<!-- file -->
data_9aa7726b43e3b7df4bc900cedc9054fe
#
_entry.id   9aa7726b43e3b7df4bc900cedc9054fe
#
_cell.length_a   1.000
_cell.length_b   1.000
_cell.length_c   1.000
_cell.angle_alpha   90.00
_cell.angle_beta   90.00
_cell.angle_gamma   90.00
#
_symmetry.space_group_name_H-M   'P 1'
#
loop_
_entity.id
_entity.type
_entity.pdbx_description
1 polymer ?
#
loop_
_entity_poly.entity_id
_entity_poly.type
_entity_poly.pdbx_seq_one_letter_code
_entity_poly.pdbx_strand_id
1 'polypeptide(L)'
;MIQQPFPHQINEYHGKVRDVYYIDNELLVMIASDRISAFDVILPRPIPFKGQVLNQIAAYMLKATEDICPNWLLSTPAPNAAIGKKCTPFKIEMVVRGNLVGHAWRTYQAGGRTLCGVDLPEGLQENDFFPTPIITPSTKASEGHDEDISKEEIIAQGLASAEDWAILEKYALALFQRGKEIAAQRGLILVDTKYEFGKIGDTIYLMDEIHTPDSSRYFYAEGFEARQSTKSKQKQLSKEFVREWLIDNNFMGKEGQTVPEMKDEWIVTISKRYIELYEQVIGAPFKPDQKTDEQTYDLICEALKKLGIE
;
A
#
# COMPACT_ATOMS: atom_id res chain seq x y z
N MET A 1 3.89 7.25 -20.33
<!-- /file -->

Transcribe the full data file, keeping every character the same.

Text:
data_9aa7726b43e3b7df4bc900cedc9054fe
#
_entry.id   9aa7726b43e3b7df4bc900cedc9054fe
#
_cell.length_a   1.000
_cell.length_b   1.000
_cell.length_c   1.000
_cell.angle_alpha   90.00
_cell.angle_beta   90.00
_cell.angle_gamma   90.00
#
_symmetry.space_group_name_H-M   'P 1'
#
loop_
_entity.id
_entity.type
_entity.pdbx_description
1 polymer ?
#
loop_
_entity_poly.entity_id
_entity_poly.type
_entity_poly.pdbx_seq_one_letter_code
_entity_poly.pdbx_strand_id
1 'polypeptide(L)'
;MIQQPFPHQINEYHGKVRDVYYIDNELLVMIASDRISAFDVILPRPIPFKGQVLNQIAAYMLKATEDICPNWLLSTPAPNAAIGKKCTPFKIEMVVRGNLVGHAWRTYQAGGRTLCGVDLPEGLQENDFFPTPIITPSTKASEGHDEDISKEEIIAQGLASAEDWAILEKYALALFQRGKEIAAQRGLILVDTKYEFGKIGDTIYLMDEIHTPDSSRYFYAEGFEARQSTKSKQKQLSKEFVREWLIDNNFMGKEGQTVPEMKDEWIVTISKRYIELYEQVIGAPFKPDQKTDEQTYDLICEALKKLGIE
;
A
#
# COMPACT_ATOMS: atom_id res chain seq x y z
N MET A 1 3.89 7.25 -20.33